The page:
Mary McCormack

Mary Shannon is keeping it all in the family for the final season of In Plain Sight. The USA drama's last episodes, which kick off Friday at 10/9c, will find Mary grappling with motherhood just as her fugitive father (Stephen Lang) suddenly returns to her life after abandoning her as a child. "It will be bittersweet for sure. I love everyone I work with down here," Mary McCormack tells TVGuide.com of the series' end. "Then the part that will be sweet is that I'm exhausted and I want to spend time with my kids."

In our Q&A below, the mother of three also shared what's next Mary and Marshall (Frederick Weller) and why she may be back on TV sooner than you think.

How did knowing that this would be the final season affect your preparation?
Mary McCormack: We were grateful to USA for telling us. It allows everyone to plan for work in the future, both the actors and the crew. But it also allows for us to tell the stories better and shape the final eight episodes in a way that I think honors the fans who have followed it for many years. I know when I'm watching a show and it gets canceled after they shoot the finale, I always go, 'Well that was an unsatisfying finale.' You can tell the writers didn't know that that was their last show. I hope it feels more satisfying and more organic so that fans are more able to say goodbye.

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Was there anything that didn't make it into the last episodes that you were disappointed about?
McCormack:
No, I don't think so. We are dealing with the dad stuff and the Mary-Marshall stuff. Those are the main stories that the audience really care about. The dad stuff has been something we've toyed with for four years, so it's time. I think it's actually great we saved it. It's a big part of her character and why she is the way she is. It feels appropriate that we're dealing with that in the final season.

What made Stephen Lang the right fit to play Mary's father?
McCormack:
Until he comes back in Episode 5, he's one of the FBI's most-wanted. He was a gambler and a bank robber and a con man, and a tough man in many ways. Stephen Lang feels like all of those things. He's age-appropriate, but still physically feels like a threat. He feels physically right and emotionally right.

How will the entrance of Mary's father affect her?
McCormack:
It's obviously a very complex relationship. He was the most important person in her life. Her mom was a drunk and kind of crazy and she was in love with her dad. He left when she was 7 and didn't tell her he was leaving. For her whole life, she's been, in a way, pining for him and also been getting more and more angry at him. When he comes back, she is still sort of in love with him and also incredibly angry. Through the episodes, you get to see how they figure out their relationship.

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His return must complicate her life on a professional level?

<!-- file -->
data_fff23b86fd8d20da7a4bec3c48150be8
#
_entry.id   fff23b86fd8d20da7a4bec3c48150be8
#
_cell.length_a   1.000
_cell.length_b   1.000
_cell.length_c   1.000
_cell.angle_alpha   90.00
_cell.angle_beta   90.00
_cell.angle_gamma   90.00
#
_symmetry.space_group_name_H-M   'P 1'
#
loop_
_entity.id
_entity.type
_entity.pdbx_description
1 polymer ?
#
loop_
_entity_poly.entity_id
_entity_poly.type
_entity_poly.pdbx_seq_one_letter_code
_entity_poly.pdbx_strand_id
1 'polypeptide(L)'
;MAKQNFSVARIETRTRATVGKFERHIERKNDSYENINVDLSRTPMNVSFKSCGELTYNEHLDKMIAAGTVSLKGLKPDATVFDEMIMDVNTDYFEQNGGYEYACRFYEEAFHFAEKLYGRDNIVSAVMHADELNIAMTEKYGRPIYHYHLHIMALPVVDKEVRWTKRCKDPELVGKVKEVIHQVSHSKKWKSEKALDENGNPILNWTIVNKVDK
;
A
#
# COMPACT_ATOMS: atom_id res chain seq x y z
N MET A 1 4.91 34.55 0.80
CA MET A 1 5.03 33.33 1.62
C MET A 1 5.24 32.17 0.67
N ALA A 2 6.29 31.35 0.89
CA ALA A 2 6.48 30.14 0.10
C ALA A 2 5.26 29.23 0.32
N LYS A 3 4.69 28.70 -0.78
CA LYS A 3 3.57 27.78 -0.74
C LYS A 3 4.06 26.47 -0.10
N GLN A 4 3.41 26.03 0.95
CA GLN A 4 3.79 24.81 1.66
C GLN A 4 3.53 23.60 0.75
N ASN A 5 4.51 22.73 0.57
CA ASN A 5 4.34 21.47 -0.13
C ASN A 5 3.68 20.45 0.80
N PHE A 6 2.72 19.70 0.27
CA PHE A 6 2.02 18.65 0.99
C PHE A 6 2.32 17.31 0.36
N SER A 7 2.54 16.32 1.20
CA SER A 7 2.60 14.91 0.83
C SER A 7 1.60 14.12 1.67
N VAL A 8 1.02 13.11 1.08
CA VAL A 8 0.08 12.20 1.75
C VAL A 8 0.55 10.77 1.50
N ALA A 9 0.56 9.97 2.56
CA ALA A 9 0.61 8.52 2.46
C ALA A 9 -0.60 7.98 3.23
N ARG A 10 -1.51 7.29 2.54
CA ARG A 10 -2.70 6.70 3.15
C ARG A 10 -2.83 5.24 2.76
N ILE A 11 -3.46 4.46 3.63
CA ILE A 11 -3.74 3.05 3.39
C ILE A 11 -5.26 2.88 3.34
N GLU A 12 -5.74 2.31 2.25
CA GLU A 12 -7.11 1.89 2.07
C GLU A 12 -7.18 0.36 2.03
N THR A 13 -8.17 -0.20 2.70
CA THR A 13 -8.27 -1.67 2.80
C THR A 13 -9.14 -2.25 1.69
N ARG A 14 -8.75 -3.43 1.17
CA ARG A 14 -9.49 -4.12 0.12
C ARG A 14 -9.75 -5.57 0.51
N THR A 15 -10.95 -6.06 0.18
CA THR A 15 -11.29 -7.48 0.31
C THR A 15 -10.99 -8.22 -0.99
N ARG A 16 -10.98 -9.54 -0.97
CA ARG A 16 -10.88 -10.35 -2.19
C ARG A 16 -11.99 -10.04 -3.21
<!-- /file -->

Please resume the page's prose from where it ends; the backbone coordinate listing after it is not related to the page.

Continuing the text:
McCormack:
It does a lot. She's a cop and he's wanted, so it's messy.

How will Mary handle being a mom this season?
McCormack:
She gets grouchier. She was super grouchy before, and now she's sleep-deprived on top of it. Her clothes don't fit and her boobs are a mess. We deal with it and talk about it. I have a newborn, so I can relate. I'm right in those trenches now.

Will she develop those maternal instincts?
McCormack:
She is as maternal as she gets. She obviously loves the baby and she protects the baby. All she knows is how to protect people. She doesn't do baby talk though. In the first episode, her mother uses baby talk and it drives her crazy. She doesn't goo-goo or ga-ga. She uses her own voice. It's exactly what I think you would expect from Mary Shannon as a mother. In the quiet moments, when she's alone with the baby, you certainly see how madly in love she is.

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Is there anything you can tease about what's coming up for Mary and Marshall?
McCormack:
At the beginning of the season, Mary is single and Mark, my baby-daddy, is in Albuquerque and we're co-parenting. We're friends, but we're not dating or hooking up or anything. Marshall is with Abigail, and it looks like they're getting more and more serious.

Looking back, why do you think now is the right time to end the show?
McCormack:
I think shows can go too long. I think it's a nice, organic ending. It feels right. I think the dad stuff is really big and that being resolved feels like a natural ending to me. Whether that could have waited another year or two — who knows? I think there's a bunch of decisions that go into how long shows stay on the air that are above my pay grade. ... For me personally, it feels like the right time to end, even though I love this character. I don't think I've played a part better than this and maybe never will. But I also have these three teeny children who need me and I want to get to know them before they go to college.

But you've already signed on for another pilot. Why?
McCormack:
I happen to love the script and I really love the writer and the director. But on top of that, the schedule of a multi-camera comedy is incredibly appealing to me. If I ever hear a person complaining about the schedule, I'm going to kill them. I could do that in my sleep. I always want to work. I think it's good for moms to work. I have three daughters, so I like them to see me working and doing something I'm passionate about. I just also want to be around for them. When I signed on for In Plain Sight, I had one tiny little baby and it was completely doable. And now I have three tiny babies and it just feels like something has to give. This new job feels like the right thing for this time in my life.

Watch an exclusive — and explosive! — sneak peek from the Season 5 premiere: